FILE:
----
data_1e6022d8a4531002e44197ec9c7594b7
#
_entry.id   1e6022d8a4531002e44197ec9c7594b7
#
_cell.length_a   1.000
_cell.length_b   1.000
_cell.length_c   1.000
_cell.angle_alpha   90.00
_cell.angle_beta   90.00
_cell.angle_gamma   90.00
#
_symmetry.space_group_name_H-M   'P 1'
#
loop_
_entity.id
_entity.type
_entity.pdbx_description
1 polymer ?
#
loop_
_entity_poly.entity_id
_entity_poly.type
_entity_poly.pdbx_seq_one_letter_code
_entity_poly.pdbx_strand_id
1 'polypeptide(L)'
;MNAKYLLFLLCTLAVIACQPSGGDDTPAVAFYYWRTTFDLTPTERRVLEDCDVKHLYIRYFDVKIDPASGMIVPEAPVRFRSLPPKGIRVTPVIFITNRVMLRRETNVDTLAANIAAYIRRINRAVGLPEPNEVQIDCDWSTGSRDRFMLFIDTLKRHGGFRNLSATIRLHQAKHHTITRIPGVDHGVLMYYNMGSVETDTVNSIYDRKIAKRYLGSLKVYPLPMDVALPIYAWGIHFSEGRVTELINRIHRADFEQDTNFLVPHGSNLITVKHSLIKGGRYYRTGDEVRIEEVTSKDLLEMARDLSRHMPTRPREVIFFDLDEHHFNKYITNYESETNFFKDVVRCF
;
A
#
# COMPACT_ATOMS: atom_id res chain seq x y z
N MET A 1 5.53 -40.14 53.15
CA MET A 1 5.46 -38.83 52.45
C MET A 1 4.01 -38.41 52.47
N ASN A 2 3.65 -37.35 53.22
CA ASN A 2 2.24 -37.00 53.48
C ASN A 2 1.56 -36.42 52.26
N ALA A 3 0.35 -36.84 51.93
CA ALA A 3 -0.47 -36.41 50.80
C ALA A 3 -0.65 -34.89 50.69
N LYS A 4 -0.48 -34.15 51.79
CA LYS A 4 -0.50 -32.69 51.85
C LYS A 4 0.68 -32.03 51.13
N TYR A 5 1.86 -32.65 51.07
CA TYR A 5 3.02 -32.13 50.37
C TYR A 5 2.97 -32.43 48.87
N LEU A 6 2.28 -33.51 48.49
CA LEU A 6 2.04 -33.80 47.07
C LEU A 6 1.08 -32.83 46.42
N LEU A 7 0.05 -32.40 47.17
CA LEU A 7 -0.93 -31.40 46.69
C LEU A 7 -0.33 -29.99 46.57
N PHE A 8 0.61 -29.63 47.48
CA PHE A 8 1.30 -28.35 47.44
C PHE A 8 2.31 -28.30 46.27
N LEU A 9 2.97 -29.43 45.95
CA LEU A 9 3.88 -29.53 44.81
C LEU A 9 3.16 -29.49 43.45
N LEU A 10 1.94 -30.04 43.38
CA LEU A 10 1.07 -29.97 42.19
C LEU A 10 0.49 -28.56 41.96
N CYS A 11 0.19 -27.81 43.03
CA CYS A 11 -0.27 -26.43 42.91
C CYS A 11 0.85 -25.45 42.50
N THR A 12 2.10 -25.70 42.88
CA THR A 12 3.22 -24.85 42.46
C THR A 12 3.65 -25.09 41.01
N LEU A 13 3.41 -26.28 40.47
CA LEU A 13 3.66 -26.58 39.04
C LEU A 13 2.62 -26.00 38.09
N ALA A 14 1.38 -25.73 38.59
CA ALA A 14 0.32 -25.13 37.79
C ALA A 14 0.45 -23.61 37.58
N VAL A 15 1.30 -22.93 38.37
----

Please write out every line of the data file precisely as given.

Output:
data_1e6022d8a4531002e44197ec9c7594b7
#
_entry.id   1e6022d8a4531002e44197ec9c7594b7
#
_cell.length_a   1.000
_cell.length_b   1.000
_cell.length_c   1.000
_cell.angle_alpha   90.00
_cell.angle_beta   90.00
_cell.angle_gamma   90.00
#
_symmetry.space_group_name_H-M   'P 1'
#
loop_
_entity.id
_entity.type
_entity.pdbx_description
1 polymer ?
#
loop_
_entity_poly.entity_id
_entity_poly.type
_entity_poly.pdbx_seq_one_letter_code
_entity_poly.pdbx_strand_id
1 'polypeptide(L)'
;MNAKYLLFLLCTLAVIACQPSGGDDTPAVAFYYWRTTFDLTPTERRVLEDCDVKHLYIRYFDVKIDPASGMIVPEAPVRFRSLPPKGIRVTPVIFITNRVMLRRETNVDTLAANIAAYIRRINRAVGLPEPNEVQIDCDWSTGSRDRFMLFIDTLKRHGGFRNLSATIRLHQAKHHTITRIPGVDHGVLMYYNMGSVETDTVNSIYDRKIAKRYLGSLKVYPLPMDVALPIYAWGIHFSEGRVTELINRIHRADFEQDTNFLVPHGSNLITVKHSLIKGGRYYRTGDEVRIEEVTSKDLLEMARDLSRHMPTRPREVIFFDLDEHHFNKYITNYESETNFFKDVVRCF
;
A
#
# COMPACT_ATOMS: atom_id res chain seq x y z
N MET A 1 5.53 -40.14 53.15
CA MET A 1 5.46 -38.83 52.45
C MET A 1 4.01 -38.41 52.47
N ASN A 2 3.65 -37.35 53.22
CA ASN A 2 2.24 -37.00 53.48
C ASN A 2 1.56 -36.42 52.26
N ALA A 3 0.35 -36.84 51.93
CA ALA A 3 -0.47 -36.41 50.80
C ALA A 3 -0.65 -34.89 50.69
N LYS A 4 -0.48 -34.15 51.79
CA LYS A 4 -0.50 -32.69 51.85
C LYS A 4 0.68 -32.03 51.13
N TYR A 5 1.86 -32.65 51.07
CA TYR A 5 3.02 -32.13 50.37
C TYR A 5 2.97 -32.43 48.87
N LEU A 6 2.28 -33.51 48.49
CA LEU A 6 2.04 -33.80 47.07
C LEU A 6 1.08 -32.83 46.42
N LEU A 7 0.05 -32.40 47.17
CA LEU A 7 -0.93 -31.40 46.69
C LEU A 7 -0.33 -29.99 46.57
N PHE A 8 0.61 -29.63 47.48
CA PHE A 8 1.30 -28.35 47.44
C PHE A 8 2.31 -28.30 46.27
N LEU A 9 2.97 -29.43 45.95
CA LEU A 9 3.88 -29.53 44.81
C LEU A 9 3.16 -29.49 43.45
N LEU A 10 1.94 -30.04 43.38
CA LEU A 10 1.07 -29.97 42.19
C LEU A 10 0.49 -28.56 41.96
N CYS A 11 0.19 -27.81 43.03
CA CYS A 11 -0.27 -26.43 42.91
C CYS A 11 0.85 -25.45 42.50
N THR A 12 2.10 -25.70 42.88
CA THR A 12 3.22 -24.85 42.46
C THR A 12 3.65 -25.09 41.01
N LEU A 13 3.41 -26.28 40.47
CA LEU A 13 3.66 -26.58 39.04
C LEU A 13 2.62 -26.00 38.09
N ALA A 14 1.38 -25.73 38.59
CA ALA A 14 0.32 -25.13 37.79
C ALA A 14 0.45 -23.61 37.58
N VAL A 15 1.30 -22.93 38.37